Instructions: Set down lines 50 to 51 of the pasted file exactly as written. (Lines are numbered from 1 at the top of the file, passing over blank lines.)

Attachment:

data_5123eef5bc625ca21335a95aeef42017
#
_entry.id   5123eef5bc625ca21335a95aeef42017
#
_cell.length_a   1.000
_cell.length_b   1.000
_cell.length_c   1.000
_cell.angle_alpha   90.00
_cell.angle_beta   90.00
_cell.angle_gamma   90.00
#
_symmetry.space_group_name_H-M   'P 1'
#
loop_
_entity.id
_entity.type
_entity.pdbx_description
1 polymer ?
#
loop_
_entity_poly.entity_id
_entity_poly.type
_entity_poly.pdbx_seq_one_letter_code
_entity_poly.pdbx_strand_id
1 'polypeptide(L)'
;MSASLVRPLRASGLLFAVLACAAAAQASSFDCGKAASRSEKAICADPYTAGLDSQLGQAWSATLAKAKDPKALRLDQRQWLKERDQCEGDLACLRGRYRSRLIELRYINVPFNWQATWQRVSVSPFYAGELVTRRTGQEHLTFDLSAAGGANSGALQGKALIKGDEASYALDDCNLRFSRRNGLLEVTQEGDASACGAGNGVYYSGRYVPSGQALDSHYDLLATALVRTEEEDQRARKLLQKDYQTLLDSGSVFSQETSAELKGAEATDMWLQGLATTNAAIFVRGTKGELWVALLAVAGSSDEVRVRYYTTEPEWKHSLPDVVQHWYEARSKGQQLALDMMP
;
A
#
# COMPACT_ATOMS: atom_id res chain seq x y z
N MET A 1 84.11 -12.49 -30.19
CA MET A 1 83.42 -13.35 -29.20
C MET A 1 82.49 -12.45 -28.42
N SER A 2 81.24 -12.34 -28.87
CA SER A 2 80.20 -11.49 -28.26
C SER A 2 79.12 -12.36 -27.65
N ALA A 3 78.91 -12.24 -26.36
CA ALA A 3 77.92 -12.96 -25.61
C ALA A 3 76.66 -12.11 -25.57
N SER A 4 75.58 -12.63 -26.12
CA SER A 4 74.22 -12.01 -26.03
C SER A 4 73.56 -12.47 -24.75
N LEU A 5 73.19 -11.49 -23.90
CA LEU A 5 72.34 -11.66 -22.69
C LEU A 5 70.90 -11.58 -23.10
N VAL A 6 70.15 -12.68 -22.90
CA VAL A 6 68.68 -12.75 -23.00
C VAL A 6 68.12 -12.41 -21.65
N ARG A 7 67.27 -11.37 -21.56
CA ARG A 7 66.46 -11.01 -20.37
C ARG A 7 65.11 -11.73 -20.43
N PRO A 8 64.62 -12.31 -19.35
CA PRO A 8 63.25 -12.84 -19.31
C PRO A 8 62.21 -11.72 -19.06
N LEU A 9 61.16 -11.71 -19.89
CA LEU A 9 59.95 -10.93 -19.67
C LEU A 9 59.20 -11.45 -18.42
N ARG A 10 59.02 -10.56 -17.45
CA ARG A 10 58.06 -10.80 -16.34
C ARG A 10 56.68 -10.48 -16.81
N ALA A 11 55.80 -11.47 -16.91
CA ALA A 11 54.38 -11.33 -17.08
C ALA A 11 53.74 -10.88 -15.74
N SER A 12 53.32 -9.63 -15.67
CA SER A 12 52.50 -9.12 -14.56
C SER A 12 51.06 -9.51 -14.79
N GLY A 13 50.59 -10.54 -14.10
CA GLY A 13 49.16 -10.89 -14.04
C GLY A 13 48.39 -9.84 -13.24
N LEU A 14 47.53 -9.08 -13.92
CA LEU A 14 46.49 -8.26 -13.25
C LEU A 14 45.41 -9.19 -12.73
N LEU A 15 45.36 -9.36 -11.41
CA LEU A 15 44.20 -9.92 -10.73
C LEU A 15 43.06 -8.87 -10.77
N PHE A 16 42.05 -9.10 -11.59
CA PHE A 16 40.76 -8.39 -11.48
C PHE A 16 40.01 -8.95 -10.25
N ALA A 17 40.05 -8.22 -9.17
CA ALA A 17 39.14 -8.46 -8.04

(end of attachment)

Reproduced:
CA ARG A 7 66.46 -11.01 -20.37
C ARG A 7 65.11 -11.73 -20.43